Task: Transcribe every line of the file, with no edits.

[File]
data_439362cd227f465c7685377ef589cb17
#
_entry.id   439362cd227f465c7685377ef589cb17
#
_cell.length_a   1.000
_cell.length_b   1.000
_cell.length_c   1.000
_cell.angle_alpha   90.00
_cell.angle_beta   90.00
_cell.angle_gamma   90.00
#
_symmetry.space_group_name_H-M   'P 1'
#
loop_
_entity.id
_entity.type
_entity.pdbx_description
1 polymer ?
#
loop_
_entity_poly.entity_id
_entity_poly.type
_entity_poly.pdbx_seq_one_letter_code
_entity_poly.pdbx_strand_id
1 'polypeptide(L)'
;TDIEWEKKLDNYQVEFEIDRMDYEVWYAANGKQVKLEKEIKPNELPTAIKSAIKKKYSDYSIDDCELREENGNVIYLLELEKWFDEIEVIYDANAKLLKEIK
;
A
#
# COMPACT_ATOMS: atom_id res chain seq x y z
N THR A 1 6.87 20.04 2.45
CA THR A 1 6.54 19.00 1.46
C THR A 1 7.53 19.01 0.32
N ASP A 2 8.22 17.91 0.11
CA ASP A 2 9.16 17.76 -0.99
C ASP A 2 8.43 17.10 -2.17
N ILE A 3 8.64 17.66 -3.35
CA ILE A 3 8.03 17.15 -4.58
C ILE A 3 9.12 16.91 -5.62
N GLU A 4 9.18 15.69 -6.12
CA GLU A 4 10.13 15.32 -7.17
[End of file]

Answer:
data_439362cd227f465c7685377ef589cb17
#
_entry.id   439362cd227f465c7685377ef589cb17
#
_cell.length_a   1.000
_cell.length_b   1.000
_cell.length_c   1.000
_cell.angle_alpha   90.00
_cell.angle_beta   90.00
_cell.angle_gamma   90.00
#
_symmetry.space_group_name_H-M   'P 1'
#
loop_
_entity.id
_entity.type
_entity.pdbx_description
1 polymer ?
#
loop_
_entity_poly.entity_id
_entity_poly.type
_entity_poly.pdbx_seq_one_letter_code
_entity_poly.pdbx_strand_id
1 'polypeptide(L)'
;TDIEWEKKLDNYQVEFEIDRMDYEVWYAANGKQVKLEKEIKPNELPTAIKSAIKKKYSDYSIDDCELREENGNVIYLLELEKWFDEIEVIYDANAKLLKEIK
;
A
#
# COMPACT_ATOMS: atom_id res chain seq x y z
N THR A 1 6.87 20.04 2.45
CA THR A 1 6.54 19.00 1.46
C THR A 1 7.53 19.01 0.32
N ASP A 2 8.22 17.91 0.11
CA ASP A 2 9.16 17.76 -0.99
C ASP A 2 8.43 17.10 -2.17
N ILE A 3 8.64 17.66 -3.35
CA ILE A 3 8.03 17.15 -4.58
C ILE A 3 9.12 16.91 -5.62
N GLU A 4 9.18 15.69 -6.12
CA GLU A 4 10.13 15.32 -7.17